Image 2. A mom and calf pair.  NOAA/NMFS permit #21678.

The lagoons are a crucial place for mom/calf pairs, this is where calves nurse and grow before migration, and nursing is energetically costly for moms. So, it is important to study disturbance responses in this habitat since any change in behavior caused by vessels could affect both the calf’s energy intake and the mom’s energy expenditure. While this hasn’t yet been investigated for gray whales in the lagoons, similar studies have been carried out on other species in their nursing grounds.

Video 1. Footage of “likely nursing” behavior. NOAA/NMFS permit #21678.

We can use these past studies as blueprints for both data collection and processing. Disturbance studies such as these look for a wide variety of behavioral responses. These include (1) changes in activity budgets, meaning a change in the proportion of time spent in a behavior state, (2) changes in respiration rate, which would reflect a change in energy expenditure, (3) changes in path, which would indicate avoidance, (4) changes in inter-individual distance, and (5) changes in vocalizations. While it’s not necessarily possible to record all of these responses, a meta-analysis of research on the impact of whale watching vessels found that the most common responses were increases in the proportion of time spent travelling (a change in activity budget) and increased deviation in path, indicating an avoidance response (Senigaglia et al., 2016).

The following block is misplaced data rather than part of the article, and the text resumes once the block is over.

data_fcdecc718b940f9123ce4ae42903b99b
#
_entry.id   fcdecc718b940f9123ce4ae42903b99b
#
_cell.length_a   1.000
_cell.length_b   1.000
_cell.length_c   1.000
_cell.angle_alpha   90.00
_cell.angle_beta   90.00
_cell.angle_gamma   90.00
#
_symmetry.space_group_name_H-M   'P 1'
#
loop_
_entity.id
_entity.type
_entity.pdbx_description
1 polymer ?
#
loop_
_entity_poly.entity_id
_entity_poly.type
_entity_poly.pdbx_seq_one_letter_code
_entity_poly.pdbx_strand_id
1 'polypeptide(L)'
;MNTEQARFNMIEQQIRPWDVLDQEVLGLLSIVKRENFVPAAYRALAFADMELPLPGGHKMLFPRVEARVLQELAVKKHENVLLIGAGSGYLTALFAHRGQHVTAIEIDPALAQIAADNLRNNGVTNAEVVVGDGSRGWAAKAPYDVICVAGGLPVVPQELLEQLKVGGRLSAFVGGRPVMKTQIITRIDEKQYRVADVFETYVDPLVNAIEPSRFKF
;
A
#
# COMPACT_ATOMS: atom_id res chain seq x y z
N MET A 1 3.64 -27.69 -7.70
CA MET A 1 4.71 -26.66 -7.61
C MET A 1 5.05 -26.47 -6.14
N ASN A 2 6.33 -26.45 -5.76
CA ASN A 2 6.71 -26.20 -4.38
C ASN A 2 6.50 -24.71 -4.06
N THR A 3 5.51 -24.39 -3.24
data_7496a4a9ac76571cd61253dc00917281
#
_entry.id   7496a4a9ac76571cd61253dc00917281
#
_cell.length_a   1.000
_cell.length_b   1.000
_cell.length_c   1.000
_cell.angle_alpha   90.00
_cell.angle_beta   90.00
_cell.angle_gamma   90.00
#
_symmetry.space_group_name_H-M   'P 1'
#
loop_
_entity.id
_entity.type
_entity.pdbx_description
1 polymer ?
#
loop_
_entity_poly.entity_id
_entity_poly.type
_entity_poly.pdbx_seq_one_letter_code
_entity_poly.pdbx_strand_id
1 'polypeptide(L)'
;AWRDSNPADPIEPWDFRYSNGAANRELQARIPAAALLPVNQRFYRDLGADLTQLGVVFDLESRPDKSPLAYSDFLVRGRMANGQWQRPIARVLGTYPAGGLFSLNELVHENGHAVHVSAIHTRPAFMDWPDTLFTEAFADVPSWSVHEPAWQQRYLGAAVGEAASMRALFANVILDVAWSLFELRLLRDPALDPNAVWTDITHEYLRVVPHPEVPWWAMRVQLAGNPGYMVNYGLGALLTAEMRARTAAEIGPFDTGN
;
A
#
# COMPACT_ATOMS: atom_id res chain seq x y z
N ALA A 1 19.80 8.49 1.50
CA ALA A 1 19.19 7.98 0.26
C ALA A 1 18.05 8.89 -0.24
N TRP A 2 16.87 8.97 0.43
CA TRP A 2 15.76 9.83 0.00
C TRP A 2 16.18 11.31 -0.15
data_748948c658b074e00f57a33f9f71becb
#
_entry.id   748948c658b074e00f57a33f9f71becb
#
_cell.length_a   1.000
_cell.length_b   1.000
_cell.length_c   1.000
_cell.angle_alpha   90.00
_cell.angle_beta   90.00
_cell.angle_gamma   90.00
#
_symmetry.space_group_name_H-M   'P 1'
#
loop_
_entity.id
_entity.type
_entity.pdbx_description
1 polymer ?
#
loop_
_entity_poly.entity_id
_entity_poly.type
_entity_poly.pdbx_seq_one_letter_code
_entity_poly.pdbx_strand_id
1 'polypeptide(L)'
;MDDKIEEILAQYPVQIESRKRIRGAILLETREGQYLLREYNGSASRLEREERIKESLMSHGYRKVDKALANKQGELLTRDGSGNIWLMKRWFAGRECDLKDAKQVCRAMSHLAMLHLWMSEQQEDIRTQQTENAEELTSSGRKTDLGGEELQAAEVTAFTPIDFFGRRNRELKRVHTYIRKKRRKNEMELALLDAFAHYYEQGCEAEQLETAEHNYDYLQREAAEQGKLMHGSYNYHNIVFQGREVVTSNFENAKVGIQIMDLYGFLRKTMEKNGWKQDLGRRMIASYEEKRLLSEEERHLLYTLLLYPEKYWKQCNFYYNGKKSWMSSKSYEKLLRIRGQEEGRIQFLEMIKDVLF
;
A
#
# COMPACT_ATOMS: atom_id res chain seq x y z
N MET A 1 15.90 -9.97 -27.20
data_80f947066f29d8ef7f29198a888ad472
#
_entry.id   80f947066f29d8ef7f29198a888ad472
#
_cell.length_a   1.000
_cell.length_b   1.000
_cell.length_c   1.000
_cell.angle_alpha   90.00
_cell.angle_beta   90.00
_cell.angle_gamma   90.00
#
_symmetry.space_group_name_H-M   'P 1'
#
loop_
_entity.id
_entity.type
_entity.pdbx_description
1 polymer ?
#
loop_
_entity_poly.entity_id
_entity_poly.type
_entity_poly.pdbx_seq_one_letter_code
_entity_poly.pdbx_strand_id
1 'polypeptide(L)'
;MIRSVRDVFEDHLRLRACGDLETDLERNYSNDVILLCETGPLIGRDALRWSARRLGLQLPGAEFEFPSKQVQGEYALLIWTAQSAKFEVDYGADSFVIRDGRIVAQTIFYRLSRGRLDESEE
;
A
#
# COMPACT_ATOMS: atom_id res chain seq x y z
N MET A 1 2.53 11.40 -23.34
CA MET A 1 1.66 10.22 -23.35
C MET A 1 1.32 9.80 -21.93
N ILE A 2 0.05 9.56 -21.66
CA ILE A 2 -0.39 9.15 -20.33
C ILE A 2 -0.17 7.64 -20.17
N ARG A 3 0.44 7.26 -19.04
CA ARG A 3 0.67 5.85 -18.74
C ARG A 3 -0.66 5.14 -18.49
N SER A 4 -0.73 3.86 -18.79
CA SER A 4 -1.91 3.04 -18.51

One of the key phrases in all these possible behavioral responses is “change in ___”. Without control data collected in the absence of whale watching vessels, it impossible to detect a difference. Some studies have conducted controlled exposures, using approaches with the research vessel as proxies for the whale watchers (Arranz et al., 2021; Sprogis et al., 2020), while others use the whale watching operators’ daily schedule and plan their data collection schedule around that (Sprogis et al., 2023). Just as ours will, all these studies collected data using drones to record whale behavior and made sure to collect footage before, during, and after exposure to the vessel(s).

One study focused on humpback mom/calf pairs found a decrease in the proportion of time spent resting and an increase in both respiration rate and swim speed during the exposure (Sprogis et al., 2020). Similarly, a study focused on short-finned pilot whale mom/calf pairs found a decrease in the mom’s resting time and the calf’s nursing time (Arranz et al., 2021). And, Sprogis et al.’s  study of Southern right whales found a decrease in resting behavior after the exposure, suggesting that the vessels’ affect lasted past their departure (Sprogis et al., 2023, Image 3). It is interesting that while these studies found changes in different response metrics, a common trend is that all these changes suggest an increase in energy expenditure caused by the disturbance.